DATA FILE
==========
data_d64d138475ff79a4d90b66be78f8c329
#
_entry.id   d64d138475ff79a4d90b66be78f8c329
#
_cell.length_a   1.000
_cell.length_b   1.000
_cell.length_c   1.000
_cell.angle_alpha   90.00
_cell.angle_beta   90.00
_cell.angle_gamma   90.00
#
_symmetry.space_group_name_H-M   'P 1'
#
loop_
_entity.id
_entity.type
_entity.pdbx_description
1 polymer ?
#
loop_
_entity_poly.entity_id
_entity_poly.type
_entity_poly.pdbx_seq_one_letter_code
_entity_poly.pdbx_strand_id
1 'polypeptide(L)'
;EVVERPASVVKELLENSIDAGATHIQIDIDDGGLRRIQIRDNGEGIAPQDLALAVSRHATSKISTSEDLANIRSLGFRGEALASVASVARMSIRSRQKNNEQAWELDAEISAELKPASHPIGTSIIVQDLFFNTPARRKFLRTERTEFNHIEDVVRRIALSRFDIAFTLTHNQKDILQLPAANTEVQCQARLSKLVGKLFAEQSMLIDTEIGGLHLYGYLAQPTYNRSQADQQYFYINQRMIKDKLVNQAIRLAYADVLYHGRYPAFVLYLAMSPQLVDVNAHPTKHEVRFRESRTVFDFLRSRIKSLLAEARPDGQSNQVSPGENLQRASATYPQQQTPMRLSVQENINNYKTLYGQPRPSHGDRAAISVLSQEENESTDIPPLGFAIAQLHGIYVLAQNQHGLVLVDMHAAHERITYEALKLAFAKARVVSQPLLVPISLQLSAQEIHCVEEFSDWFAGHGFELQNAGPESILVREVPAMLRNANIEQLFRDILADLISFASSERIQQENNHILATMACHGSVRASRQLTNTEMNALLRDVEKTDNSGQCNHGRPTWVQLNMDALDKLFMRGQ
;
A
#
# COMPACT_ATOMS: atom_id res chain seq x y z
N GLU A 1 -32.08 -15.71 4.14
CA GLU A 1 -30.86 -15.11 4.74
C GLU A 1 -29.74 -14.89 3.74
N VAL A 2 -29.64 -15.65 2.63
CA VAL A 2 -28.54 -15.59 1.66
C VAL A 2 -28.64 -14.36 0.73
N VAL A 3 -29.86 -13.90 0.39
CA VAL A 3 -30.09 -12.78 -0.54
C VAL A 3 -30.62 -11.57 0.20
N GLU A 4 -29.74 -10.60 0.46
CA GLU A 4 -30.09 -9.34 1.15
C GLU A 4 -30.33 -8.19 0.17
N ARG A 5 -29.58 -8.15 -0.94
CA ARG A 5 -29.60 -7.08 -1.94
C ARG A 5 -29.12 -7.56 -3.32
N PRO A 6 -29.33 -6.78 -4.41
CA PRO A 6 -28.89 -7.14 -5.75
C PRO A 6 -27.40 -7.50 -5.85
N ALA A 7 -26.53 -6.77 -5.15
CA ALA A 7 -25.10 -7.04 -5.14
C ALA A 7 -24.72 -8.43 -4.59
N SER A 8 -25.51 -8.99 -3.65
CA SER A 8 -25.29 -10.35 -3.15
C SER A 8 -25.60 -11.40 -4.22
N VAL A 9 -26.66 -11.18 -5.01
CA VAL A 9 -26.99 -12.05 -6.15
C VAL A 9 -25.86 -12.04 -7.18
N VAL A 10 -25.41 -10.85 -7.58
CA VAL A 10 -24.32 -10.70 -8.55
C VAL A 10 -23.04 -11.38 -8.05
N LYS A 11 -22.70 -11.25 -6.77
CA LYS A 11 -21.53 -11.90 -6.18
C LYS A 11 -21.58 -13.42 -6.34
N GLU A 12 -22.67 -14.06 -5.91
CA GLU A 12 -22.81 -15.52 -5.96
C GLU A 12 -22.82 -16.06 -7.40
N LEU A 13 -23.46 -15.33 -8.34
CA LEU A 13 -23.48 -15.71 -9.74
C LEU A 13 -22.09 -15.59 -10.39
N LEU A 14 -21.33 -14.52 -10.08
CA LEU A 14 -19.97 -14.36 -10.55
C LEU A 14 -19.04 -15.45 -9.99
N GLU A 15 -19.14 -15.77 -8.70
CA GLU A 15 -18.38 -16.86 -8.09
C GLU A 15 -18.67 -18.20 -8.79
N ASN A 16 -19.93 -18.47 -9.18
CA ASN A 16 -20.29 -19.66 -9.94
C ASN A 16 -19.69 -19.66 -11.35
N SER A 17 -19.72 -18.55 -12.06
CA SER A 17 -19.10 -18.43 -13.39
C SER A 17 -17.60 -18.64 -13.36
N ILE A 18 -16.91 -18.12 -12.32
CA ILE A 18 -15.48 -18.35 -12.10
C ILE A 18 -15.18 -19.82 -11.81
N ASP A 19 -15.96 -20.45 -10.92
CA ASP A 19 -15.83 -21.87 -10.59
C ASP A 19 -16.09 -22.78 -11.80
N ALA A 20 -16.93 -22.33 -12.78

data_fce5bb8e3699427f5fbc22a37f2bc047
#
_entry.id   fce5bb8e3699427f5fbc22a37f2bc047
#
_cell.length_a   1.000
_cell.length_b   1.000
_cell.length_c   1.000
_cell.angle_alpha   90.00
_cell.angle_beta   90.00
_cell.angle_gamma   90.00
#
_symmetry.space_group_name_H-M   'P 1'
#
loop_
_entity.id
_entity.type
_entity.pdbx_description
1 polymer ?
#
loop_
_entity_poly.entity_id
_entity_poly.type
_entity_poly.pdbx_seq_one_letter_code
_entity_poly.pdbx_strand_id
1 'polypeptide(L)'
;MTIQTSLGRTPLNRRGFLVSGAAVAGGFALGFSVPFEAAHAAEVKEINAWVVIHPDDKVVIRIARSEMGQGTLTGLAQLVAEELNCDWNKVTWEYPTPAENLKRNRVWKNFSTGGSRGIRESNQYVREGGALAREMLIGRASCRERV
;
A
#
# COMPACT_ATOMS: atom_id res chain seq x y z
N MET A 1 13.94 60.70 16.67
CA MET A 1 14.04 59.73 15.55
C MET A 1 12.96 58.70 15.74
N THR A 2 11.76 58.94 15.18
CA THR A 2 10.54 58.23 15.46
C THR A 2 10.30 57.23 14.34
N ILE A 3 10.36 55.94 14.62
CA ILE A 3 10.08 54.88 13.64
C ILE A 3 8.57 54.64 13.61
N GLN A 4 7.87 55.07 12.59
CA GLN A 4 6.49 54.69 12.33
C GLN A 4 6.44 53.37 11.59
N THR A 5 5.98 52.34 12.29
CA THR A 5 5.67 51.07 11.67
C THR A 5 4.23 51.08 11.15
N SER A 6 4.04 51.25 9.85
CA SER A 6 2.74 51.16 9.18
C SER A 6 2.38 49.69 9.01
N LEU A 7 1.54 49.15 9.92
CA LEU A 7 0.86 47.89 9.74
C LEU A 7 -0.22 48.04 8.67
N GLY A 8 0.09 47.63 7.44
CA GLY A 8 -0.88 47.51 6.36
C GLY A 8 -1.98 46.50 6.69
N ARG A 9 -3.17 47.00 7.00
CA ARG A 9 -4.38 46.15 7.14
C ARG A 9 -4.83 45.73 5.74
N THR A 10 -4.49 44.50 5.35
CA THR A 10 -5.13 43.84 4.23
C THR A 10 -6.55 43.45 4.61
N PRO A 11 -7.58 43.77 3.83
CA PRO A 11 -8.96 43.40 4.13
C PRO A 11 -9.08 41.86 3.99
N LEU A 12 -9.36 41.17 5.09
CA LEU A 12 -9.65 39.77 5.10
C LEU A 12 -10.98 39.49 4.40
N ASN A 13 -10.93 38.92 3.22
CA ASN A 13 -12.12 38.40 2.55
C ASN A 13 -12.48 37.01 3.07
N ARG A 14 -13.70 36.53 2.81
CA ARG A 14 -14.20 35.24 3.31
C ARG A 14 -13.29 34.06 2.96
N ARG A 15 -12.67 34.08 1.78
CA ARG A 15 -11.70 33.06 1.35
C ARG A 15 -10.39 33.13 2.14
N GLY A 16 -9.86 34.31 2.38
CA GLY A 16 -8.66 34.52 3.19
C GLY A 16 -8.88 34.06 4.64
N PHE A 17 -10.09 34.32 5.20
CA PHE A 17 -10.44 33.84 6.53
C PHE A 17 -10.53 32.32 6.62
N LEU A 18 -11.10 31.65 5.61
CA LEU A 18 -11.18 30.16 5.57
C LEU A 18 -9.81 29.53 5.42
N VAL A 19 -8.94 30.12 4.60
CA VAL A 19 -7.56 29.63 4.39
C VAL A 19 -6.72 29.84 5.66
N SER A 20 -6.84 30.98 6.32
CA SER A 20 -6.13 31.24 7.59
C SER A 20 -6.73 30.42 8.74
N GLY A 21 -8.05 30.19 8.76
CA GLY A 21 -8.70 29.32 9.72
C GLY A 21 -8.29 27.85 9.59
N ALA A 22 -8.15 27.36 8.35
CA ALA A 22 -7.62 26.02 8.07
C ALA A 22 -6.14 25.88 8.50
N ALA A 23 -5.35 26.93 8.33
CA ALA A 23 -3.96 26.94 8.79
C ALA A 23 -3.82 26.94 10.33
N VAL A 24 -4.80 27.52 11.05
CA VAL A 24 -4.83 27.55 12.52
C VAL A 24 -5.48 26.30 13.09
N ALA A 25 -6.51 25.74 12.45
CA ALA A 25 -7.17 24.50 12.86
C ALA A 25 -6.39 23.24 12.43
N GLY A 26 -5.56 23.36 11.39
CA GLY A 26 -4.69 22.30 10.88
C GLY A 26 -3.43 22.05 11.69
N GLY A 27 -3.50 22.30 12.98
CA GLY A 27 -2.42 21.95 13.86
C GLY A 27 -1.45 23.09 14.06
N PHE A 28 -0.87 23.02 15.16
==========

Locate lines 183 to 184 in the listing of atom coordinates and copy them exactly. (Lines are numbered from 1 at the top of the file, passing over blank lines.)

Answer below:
CA ALA A 22 -7.62 26.02 8.07
C ALA A 22 -6.14 25.88 8.50